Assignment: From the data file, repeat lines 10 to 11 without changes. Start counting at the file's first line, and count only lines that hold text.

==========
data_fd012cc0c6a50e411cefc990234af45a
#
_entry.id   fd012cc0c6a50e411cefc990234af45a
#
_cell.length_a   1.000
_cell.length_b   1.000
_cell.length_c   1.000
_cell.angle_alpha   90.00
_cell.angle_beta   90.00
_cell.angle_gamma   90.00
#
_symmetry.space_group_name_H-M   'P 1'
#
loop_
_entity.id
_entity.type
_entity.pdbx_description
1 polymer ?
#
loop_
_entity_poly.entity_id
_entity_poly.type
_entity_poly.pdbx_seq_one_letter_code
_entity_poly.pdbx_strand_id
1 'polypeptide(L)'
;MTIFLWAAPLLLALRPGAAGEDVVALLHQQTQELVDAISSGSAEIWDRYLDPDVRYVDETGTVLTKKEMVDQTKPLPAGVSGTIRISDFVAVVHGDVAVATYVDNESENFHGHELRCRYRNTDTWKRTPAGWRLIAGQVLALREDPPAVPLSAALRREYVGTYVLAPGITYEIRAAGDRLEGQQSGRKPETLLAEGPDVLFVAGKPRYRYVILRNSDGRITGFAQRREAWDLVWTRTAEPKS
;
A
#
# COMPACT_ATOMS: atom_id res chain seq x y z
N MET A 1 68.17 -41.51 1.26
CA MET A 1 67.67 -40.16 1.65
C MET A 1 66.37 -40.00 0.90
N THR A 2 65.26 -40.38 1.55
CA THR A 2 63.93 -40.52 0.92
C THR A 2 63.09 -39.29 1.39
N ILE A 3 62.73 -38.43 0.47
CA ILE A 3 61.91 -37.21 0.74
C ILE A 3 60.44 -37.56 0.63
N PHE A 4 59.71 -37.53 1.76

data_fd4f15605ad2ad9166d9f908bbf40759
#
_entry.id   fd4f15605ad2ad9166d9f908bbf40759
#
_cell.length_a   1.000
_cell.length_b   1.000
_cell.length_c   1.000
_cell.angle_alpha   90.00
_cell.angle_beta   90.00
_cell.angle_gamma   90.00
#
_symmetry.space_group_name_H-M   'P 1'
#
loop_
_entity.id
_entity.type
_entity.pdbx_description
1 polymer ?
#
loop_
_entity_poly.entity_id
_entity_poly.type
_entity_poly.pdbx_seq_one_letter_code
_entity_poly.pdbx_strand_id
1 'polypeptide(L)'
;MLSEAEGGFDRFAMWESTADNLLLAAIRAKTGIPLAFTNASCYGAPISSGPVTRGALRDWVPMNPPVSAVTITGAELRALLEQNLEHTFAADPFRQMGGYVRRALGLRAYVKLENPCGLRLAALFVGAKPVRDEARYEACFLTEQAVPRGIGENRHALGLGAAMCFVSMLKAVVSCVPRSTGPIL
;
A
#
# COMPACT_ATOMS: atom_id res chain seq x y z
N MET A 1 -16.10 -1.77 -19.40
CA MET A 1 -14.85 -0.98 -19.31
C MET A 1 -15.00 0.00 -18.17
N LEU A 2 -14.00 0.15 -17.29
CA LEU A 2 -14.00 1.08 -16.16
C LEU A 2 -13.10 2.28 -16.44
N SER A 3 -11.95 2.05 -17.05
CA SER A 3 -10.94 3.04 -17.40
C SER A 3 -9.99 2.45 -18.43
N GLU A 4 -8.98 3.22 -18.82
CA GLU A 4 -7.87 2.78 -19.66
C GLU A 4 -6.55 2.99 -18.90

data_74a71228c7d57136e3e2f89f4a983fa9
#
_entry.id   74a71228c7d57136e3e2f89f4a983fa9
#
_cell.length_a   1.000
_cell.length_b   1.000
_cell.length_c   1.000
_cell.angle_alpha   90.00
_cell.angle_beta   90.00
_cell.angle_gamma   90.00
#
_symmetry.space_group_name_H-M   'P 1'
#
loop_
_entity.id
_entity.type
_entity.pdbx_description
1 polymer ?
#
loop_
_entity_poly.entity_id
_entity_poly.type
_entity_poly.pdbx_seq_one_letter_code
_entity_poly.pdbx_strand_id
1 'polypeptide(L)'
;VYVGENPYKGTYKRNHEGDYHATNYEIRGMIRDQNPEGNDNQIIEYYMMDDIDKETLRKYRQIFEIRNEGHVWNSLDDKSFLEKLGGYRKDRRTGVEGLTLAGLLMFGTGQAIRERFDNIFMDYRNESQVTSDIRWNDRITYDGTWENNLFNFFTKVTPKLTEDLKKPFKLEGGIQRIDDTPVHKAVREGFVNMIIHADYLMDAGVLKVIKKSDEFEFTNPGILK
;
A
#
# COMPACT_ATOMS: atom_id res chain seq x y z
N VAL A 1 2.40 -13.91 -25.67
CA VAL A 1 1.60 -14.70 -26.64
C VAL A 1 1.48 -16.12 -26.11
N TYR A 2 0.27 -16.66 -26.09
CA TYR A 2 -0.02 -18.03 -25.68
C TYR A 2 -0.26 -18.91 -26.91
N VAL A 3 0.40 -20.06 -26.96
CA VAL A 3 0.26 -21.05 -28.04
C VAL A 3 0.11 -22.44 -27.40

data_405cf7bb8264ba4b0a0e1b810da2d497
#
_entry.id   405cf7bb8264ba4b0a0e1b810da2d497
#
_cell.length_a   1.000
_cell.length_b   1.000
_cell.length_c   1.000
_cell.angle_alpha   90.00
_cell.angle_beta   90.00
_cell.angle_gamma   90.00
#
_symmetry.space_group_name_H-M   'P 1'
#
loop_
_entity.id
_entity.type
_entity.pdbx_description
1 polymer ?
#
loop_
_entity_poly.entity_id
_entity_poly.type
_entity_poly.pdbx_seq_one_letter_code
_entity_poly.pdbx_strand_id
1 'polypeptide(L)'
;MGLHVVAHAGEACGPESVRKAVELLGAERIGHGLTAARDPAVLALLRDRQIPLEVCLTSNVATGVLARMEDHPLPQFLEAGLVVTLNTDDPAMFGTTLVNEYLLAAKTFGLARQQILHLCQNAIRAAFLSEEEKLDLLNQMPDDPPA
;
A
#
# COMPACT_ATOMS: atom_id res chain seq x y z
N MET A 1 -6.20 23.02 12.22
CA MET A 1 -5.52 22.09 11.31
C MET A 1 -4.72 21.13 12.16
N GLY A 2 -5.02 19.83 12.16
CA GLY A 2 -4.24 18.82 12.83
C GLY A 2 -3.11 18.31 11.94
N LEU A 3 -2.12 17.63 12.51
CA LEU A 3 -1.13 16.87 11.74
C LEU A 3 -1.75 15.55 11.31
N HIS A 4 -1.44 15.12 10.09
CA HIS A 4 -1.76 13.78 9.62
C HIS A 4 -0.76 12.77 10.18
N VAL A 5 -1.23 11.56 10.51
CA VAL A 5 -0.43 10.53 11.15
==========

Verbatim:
_cell.angle_gamma   90.00
#